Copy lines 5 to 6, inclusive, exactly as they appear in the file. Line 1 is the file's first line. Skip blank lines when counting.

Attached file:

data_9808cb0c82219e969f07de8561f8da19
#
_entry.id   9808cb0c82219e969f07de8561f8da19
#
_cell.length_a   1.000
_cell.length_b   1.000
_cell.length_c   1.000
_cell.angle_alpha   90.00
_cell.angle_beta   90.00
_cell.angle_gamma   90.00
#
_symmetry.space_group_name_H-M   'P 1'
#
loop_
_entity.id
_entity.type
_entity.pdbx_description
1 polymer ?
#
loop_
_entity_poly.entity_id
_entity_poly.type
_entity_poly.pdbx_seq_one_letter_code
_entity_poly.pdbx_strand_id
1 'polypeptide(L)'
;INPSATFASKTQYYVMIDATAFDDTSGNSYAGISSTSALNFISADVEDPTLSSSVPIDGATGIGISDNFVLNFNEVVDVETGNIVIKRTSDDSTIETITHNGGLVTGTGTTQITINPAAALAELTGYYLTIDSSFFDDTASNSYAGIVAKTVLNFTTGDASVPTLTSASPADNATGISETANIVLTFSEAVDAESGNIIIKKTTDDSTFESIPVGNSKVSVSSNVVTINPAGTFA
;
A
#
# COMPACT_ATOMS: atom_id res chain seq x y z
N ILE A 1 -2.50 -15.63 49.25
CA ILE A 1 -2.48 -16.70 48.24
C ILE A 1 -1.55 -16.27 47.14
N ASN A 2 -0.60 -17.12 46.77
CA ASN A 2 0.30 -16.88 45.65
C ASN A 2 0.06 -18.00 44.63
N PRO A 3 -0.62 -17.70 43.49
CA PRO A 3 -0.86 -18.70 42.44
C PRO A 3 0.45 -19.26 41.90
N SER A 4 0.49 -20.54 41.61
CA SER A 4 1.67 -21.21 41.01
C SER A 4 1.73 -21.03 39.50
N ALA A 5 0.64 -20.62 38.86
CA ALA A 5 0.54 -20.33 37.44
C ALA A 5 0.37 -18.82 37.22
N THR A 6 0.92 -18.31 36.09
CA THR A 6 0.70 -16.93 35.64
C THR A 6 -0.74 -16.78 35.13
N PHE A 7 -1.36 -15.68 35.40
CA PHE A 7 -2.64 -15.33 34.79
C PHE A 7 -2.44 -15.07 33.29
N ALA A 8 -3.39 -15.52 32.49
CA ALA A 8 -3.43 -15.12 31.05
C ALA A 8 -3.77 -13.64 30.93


_cell.length_a   1.000
_cell.length_b   1.000